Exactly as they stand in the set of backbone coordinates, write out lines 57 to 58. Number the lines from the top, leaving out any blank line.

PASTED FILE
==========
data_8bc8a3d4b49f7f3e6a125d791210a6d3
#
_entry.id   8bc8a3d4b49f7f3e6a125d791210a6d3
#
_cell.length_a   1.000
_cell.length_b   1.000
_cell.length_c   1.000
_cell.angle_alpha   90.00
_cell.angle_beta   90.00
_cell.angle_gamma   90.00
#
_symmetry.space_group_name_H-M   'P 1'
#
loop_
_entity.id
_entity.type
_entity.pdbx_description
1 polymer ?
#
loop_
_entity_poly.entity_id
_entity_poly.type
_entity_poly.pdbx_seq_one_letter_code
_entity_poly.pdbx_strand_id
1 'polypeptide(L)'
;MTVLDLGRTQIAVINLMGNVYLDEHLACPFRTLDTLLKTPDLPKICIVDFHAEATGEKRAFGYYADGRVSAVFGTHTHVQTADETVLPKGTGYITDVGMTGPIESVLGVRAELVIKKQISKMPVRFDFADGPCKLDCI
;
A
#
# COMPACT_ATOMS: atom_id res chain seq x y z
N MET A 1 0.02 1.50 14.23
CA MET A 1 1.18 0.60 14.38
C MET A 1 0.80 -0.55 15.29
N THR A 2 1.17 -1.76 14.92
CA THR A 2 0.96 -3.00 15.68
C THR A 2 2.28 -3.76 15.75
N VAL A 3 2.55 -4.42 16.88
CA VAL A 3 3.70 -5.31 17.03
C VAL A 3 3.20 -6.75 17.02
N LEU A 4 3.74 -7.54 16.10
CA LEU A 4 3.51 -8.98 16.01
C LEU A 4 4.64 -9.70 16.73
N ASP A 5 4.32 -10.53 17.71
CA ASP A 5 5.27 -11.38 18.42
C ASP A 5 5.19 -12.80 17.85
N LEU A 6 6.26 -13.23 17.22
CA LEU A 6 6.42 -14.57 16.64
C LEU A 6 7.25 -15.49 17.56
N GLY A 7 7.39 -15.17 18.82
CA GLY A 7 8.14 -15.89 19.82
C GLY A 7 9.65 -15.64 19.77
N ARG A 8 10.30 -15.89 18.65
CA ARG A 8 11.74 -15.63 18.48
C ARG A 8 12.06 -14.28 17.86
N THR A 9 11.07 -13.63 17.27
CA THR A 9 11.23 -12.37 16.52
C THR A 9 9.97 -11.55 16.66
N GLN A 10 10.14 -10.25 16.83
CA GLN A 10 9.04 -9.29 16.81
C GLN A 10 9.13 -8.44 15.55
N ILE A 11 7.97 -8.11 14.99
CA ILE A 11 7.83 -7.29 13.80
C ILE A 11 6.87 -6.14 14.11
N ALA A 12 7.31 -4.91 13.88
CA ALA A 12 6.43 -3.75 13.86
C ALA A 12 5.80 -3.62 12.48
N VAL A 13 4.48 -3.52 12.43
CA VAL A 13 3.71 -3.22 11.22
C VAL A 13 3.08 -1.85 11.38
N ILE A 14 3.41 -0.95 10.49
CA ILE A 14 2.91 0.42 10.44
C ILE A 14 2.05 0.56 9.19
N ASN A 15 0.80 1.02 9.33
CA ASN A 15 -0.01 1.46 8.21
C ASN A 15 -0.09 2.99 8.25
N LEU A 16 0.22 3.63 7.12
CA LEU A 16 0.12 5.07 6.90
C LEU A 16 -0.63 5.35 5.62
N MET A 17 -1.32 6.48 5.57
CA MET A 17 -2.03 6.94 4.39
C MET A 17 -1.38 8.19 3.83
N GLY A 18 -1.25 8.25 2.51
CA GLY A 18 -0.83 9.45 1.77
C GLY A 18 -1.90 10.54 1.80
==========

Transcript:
C THR A 9 9.97 -11.55 16.66
N GLN A 10 10.14 -10.25 16.83